73,
kevin
kc6pob

On Wednesday, November 6, 2019, 10:08:28 PM PST, Phil EVG <phil@...> wrote:


Hi 
Seriously consider a good antenna DXing barefoot is nigh unto cruel and unusual punishment, IMHO thus denying you your Constitutional Rights under 8th Amendment if the US Constitution as well as Section 12 of the Canadian Charter of Rights and Freedoms 

I suggest one of the newly arrived SDR Accessories on eBay, Amazon, AliExpress, etc., the MLA-30 Magnetic Loop Antenna 
https://www.ebay.ca/itm/MLA-30-Loop-Antenna-Active-Receiving-Antenna-100kHz-30MHz-for-Short-Wave-Radio-/283529483468   A $30 Antenna that plays in the league as the Big Guys W6LVP, KR1ST, Wellbrook, MFJ, etc..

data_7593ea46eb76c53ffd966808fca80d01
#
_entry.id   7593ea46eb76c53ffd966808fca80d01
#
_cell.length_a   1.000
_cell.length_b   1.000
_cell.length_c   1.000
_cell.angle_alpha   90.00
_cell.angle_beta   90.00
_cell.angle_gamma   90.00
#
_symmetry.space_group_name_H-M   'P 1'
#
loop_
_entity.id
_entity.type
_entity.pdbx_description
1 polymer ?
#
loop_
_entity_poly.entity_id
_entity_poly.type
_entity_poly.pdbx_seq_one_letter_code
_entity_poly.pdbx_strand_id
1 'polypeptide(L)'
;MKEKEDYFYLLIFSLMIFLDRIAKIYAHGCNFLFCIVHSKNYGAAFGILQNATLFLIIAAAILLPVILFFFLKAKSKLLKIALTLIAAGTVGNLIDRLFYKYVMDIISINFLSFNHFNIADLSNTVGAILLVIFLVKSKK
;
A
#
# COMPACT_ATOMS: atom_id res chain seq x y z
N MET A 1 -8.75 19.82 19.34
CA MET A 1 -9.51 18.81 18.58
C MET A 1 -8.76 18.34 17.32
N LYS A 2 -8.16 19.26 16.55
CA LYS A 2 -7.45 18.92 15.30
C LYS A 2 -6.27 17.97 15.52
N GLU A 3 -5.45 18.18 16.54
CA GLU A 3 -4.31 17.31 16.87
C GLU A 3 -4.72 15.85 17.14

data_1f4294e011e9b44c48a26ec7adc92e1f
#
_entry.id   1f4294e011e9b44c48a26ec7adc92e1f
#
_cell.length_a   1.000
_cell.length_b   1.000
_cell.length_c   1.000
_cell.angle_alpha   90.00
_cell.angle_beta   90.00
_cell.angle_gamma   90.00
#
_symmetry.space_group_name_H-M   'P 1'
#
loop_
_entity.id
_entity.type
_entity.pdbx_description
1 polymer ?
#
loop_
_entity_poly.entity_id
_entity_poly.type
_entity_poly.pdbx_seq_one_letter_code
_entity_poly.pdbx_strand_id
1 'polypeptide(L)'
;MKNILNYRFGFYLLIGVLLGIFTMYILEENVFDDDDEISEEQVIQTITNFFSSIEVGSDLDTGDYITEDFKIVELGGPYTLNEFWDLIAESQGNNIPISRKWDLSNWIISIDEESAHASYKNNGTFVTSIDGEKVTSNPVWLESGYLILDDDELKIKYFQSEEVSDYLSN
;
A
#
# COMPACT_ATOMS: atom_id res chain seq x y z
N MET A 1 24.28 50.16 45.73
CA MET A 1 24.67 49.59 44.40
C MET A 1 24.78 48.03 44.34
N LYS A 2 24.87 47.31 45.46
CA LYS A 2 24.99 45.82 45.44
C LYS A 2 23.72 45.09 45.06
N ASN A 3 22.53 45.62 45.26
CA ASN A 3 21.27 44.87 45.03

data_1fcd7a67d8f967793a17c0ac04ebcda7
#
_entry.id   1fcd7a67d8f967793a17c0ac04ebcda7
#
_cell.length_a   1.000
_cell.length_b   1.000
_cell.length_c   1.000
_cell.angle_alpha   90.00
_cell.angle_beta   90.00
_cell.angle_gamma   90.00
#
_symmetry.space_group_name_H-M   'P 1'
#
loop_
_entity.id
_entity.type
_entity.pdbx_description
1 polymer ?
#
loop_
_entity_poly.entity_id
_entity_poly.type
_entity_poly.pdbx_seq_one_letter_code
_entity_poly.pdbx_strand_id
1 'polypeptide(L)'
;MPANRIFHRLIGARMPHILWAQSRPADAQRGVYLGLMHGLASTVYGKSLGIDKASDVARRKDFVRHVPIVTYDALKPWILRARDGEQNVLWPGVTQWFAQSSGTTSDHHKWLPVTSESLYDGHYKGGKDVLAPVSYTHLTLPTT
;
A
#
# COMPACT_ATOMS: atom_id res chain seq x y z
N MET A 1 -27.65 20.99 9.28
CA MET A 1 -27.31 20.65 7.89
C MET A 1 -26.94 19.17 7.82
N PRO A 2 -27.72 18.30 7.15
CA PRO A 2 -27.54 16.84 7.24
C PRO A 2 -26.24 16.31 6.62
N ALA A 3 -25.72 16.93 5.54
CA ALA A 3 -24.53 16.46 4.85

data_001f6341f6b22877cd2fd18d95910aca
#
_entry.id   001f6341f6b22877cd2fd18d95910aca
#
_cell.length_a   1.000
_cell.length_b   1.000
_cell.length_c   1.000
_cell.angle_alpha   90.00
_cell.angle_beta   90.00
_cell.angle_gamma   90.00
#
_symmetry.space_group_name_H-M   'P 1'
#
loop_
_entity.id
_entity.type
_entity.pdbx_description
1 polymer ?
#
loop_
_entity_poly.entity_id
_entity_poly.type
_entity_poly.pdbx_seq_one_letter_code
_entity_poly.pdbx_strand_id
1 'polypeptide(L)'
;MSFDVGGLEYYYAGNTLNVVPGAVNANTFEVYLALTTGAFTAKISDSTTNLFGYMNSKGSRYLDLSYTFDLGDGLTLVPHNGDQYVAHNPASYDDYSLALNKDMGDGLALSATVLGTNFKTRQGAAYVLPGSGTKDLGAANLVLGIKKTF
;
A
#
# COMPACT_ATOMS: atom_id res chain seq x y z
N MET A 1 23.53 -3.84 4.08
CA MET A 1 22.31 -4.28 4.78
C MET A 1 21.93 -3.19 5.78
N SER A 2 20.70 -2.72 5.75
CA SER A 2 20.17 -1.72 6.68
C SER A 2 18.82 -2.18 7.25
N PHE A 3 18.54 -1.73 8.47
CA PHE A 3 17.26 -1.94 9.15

While you're at it consider a $25 Mini Whip as well  

thanx 
73 de jordan ve7jjd
ps; ultraligtdx FSL Antennas One of Gary's Airport Friendly versions
 

MLA-30 Loop Antenna Active Receiving Antenna 100kHz - 30MHz for Short Wave Radio 

The MLA-30 loop antenna is a popular broadband antenna

  • It is an effective antenna for short-wave listeners (SWL) and amateur radio enthusiasts (HAM) to receive medium-wave and short-wave in the limited living area of the city
  • The MLA-30 loop antenna is easy to install and can be easily installed on balconies, rooftops, and other small, compact, low-profile installations without worrying about neighbors and property opposition
  • Another advantage of the MLA-30 loop antenna is that it is directional
  • By rotating the antenna so that the antenna's dummy point is aligned with the interference signal, the specific near-field interference can be minimized  
 




The MLA-30 is such an antenna. The MLA-30 is a toroidal magnetic antenna.